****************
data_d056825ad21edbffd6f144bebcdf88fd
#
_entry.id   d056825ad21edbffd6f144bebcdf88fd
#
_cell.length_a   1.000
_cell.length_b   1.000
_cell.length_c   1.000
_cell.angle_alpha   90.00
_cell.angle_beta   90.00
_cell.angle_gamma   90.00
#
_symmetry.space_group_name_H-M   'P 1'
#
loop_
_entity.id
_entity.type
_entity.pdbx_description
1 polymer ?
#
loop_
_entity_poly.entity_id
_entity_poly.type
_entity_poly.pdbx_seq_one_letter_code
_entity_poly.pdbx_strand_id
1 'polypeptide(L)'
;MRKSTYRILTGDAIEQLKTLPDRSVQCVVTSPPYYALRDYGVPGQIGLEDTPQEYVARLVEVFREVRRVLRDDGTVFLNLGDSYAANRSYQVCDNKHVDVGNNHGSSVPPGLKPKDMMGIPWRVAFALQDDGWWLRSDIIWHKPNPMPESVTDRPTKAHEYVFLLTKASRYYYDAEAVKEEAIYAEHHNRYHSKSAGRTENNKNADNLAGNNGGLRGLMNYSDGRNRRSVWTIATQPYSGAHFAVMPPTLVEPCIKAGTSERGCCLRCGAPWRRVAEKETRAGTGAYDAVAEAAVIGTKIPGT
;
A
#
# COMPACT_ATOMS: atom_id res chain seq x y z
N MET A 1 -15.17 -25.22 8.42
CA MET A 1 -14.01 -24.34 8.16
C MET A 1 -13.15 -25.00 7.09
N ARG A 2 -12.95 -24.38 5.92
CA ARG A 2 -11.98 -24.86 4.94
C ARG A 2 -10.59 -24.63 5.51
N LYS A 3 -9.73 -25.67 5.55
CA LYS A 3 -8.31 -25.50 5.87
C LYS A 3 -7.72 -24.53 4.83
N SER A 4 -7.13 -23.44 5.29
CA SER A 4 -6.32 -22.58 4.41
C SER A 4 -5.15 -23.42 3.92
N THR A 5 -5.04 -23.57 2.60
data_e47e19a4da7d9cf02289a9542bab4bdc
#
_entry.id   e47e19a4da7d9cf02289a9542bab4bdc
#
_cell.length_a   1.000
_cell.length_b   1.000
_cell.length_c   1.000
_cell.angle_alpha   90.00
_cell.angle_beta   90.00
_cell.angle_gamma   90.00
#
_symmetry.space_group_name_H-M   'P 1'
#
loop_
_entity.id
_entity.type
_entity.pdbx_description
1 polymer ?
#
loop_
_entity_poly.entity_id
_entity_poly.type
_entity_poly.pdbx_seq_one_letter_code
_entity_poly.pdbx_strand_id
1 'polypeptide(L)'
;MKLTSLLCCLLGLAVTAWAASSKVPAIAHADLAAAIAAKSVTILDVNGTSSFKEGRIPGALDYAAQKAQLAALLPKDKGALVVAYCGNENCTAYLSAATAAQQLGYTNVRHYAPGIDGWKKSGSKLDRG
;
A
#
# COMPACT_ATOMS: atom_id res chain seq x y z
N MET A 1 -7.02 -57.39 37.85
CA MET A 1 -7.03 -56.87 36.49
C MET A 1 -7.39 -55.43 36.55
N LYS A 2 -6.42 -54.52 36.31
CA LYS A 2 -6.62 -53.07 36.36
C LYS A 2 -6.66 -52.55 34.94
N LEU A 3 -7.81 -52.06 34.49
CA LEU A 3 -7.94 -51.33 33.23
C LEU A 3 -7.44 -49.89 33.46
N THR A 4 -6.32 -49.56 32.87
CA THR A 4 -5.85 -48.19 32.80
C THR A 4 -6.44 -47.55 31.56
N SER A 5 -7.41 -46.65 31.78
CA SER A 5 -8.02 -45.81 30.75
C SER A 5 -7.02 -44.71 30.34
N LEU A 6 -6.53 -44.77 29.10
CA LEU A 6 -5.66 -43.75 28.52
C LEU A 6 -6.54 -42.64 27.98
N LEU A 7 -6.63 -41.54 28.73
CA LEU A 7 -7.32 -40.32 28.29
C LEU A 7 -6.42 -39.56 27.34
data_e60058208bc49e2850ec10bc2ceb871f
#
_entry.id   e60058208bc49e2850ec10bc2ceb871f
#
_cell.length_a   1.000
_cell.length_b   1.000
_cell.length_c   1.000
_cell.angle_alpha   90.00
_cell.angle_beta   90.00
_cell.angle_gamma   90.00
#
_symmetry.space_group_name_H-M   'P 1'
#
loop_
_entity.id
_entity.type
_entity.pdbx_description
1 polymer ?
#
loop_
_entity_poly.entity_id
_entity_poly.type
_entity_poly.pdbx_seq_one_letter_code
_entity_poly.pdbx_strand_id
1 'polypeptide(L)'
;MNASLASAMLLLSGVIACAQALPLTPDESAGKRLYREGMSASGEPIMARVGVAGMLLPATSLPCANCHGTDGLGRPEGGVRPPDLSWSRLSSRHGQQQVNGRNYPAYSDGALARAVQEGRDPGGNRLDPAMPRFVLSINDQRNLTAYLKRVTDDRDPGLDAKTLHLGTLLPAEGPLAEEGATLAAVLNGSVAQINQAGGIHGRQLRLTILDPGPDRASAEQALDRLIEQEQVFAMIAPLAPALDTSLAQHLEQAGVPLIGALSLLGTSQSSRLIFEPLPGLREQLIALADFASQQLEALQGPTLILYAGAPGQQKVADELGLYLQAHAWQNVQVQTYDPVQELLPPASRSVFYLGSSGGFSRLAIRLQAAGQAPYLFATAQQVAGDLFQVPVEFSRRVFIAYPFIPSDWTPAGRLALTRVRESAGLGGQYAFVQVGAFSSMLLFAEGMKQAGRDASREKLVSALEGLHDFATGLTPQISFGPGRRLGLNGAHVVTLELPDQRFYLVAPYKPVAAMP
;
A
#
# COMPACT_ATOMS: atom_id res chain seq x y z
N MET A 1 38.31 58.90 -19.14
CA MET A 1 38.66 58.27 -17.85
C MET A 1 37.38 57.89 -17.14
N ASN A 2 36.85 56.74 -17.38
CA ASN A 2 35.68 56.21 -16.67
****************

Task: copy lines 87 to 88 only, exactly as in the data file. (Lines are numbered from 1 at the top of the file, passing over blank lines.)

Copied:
CA SER A 5 -8.02 -45.81 30.75
C SER A 5 -7.02 -44.71 30.34